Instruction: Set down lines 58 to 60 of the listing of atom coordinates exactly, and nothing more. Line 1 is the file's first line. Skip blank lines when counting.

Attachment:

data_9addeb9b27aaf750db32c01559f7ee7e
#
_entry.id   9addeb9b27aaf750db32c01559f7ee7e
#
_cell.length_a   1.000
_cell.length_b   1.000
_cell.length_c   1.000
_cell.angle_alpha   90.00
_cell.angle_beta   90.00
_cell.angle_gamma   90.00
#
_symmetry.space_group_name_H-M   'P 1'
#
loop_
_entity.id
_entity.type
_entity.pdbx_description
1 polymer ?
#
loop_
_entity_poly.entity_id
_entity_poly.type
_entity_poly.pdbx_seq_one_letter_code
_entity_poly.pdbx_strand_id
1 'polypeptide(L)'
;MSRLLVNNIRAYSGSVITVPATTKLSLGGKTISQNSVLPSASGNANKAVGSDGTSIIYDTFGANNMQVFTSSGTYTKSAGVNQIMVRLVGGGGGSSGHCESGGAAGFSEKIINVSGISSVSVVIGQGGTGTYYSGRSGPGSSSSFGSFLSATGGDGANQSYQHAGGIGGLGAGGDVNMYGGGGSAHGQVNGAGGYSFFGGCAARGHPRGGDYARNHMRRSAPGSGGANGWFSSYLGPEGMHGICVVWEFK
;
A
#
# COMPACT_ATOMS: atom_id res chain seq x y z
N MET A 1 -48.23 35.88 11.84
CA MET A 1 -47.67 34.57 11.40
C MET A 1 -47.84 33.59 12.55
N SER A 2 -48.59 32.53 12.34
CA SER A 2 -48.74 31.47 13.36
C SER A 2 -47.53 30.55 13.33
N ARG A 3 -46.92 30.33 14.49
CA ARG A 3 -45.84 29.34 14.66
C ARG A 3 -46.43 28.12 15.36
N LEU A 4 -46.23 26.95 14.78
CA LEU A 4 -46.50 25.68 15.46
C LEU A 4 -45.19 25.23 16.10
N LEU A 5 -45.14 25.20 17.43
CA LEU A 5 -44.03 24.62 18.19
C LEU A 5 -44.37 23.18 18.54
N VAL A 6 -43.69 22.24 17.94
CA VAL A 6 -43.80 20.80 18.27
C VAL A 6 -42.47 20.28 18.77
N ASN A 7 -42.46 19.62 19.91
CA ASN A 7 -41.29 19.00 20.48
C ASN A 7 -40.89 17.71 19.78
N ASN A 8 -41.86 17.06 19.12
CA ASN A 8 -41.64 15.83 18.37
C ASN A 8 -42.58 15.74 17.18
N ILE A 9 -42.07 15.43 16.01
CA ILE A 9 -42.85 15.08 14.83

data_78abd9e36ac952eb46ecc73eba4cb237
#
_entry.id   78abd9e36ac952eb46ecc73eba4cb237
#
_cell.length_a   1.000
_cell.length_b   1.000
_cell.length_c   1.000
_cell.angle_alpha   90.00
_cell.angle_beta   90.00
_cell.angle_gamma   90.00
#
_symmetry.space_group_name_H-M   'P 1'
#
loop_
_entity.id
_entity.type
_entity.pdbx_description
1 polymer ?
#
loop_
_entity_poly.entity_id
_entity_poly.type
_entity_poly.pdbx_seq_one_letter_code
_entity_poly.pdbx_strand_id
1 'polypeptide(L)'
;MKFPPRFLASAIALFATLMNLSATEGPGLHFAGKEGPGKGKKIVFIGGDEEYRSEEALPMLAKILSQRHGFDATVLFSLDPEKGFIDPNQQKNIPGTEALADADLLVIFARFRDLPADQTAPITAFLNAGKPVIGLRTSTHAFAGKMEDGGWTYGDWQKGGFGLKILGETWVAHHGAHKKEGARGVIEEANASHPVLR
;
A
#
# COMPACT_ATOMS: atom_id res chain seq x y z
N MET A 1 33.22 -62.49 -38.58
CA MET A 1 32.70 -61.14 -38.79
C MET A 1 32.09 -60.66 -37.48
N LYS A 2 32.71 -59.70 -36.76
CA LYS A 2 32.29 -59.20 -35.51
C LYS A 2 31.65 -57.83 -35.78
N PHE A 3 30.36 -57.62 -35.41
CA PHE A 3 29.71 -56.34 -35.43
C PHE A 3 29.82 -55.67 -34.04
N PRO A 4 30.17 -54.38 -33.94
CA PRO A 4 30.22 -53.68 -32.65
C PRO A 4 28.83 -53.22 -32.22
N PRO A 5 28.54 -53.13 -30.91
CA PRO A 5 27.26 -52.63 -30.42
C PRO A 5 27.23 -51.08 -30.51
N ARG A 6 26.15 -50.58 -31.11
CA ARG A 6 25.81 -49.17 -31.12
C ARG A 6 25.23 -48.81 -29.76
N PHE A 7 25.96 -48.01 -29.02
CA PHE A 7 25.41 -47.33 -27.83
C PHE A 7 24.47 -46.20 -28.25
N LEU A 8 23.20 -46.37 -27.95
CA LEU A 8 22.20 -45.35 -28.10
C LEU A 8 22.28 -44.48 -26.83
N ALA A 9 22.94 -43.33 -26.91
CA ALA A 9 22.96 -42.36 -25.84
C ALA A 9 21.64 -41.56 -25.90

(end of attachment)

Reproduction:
#
_entry.id   78abd9e36ac952eb46ecc73eba4cb237
#